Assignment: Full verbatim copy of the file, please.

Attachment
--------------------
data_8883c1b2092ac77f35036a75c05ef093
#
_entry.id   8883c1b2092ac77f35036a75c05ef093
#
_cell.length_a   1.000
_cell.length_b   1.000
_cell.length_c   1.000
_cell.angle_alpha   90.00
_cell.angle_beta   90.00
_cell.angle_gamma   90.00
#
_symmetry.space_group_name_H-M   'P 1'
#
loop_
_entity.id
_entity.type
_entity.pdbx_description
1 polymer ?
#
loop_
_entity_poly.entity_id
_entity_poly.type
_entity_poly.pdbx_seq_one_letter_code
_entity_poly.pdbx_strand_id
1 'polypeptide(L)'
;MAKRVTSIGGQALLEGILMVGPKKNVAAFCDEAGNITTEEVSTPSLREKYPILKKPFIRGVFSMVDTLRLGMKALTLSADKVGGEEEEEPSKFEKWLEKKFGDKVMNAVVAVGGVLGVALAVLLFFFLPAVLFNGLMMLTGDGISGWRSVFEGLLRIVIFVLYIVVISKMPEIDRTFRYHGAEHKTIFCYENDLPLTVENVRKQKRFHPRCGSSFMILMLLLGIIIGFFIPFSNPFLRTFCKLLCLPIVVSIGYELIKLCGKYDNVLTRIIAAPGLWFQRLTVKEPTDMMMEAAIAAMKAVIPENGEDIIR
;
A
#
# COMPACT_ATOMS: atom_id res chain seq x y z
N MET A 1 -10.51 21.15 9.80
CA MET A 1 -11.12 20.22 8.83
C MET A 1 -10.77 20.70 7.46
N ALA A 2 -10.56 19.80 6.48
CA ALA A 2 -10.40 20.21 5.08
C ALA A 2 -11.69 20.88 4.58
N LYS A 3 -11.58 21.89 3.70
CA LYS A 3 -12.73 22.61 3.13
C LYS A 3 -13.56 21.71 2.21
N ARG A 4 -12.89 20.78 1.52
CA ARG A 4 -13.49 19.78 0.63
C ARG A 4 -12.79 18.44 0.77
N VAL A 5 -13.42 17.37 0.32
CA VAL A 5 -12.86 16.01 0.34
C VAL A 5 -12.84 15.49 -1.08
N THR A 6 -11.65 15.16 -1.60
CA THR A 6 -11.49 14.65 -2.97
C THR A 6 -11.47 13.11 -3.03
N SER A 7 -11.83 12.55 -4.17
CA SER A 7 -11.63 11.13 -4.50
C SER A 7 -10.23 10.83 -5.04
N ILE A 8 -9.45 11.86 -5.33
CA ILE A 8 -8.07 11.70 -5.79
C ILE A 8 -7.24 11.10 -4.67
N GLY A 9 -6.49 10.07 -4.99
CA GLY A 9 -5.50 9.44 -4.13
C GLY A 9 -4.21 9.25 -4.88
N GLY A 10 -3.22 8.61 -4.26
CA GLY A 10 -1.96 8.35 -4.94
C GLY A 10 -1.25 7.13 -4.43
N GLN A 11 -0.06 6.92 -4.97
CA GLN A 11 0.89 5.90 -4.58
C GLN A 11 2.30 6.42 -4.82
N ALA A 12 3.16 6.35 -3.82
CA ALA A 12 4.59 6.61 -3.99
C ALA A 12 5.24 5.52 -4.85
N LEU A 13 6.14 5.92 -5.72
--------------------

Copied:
data_8883c1b2092ac77f35036a75c05ef093
#
_entry.id   8883c1b2092ac77f35036a75c05ef093
#
_cell.length_a   1.000
_cell.length_b   1.000
_cell.length_c   1.000
_cell.angle_alpha   90.00
_cell.angle_beta   90.00
_cell.angle_gamma   90.00
#
_symmetry.space_group_name_H-M   'P 1'
#
loop_
_entity.id
_entity.type
_entity.pdbx_description
1 polymer ?
#
loop_
_entity_poly.entity_id
_entity_poly.type
_entity_poly.pdbx_seq_one_letter_code
_entity_poly.pdbx_strand_id
1 'polypeptide(L)'
;MAKRVTSIGGQALLEGILMVGPKKNVAAFCDEAGNITTEEVSTPSLREKYPILKKPFIRGVFSMVDTLRLGMKALTLSADKVGGEEEEEPSKFEKWLEKKFGDKVMNAVVAVGGVLGVALAVLLFFFLPAVLFNGLMMLTGDGISGWRSVFEGLLRIVIFVLYIVVISKMPEIDRTFRYHGAEHKTIFCYENDLPLTVENVRKQKRFHPRCGSSFMILMLLLGIIIGFFIPFSNPFLRTFCKLLCLPIVVSIGYELIKLCGKYDNVLTRIIAAPGLWFQRLTVKEPTDMMMEAAIAAMKAVIPENGEDIIR
;
A
#
# COMPACT_ATOMS: atom_id res chain seq x y z
N MET A 1 -10.51 21.15 9.80
CA MET A 1 -11.12 20.22 8.83
C MET A 1 -10.77 20.70 7.46
N ALA A 2 -10.56 19.80 6.48
CA ALA A 2 -10.40 20.21 5.08
C ALA A 2 -11.69 20.88 4.58
N LYS A 3 -11.58 21.89 3.70
CA LYS A 3 -12.73 22.61 3.13
C LYS A 3 -13.56 21.71 2.21
N ARG A 4 -12.89 20.78 1.52
CA ARG A 4 -13.49 19.78 0.63
C ARG A 4 -12.79 18.44 0.77
N VAL A 5 -13.42 17.37 0.32
CA VAL A 5 -12.86 16.01 0.34
C VAL A 5 -12.84 15.49 -1.08
N THR A 6 -11.65 15.16 -1.60
CA THR A 6 -11.49 14.65 -2.97
C THR A 6 -11.47 13.11 -3.03
N SER A 7 -11.83 12.55 -4.17
CA SER A 7 -11.63 11.13 -4.50
C SER A 7 -10.23 10.83 -5.04
N ILE A 8 -9.45 11.86 -5.33
CA ILE A 8 -8.07 11.70 -5.79
C ILE A 8 -7.24 11.10 -4.67
N GLY A 9 -6.49 10.07 -4.99
CA GLY A 9 -5.50 9.44 -4.13
C GLY A 9 -4.21 9.25 -4.88
N GLY A 10 -3.22 8.61 -4.26
CA GLY A 10 -1.96 8.35 -4.94
C GLY A 10 -1.25 7.13 -4.43
N GLN A 11 -0.06 6.92 -4.97
CA GLN A 11 0.89 5.90 -4.58
C GLN A 11 2.30 6.42 -4.82
N ALA A 12 3.16 6.35 -3.82
CA ALA A 12 4.59 6.61 -3.99
C ALA A 12 5.24 5.52 -4.85
N LEU A 13 6.14 5.92 -5.72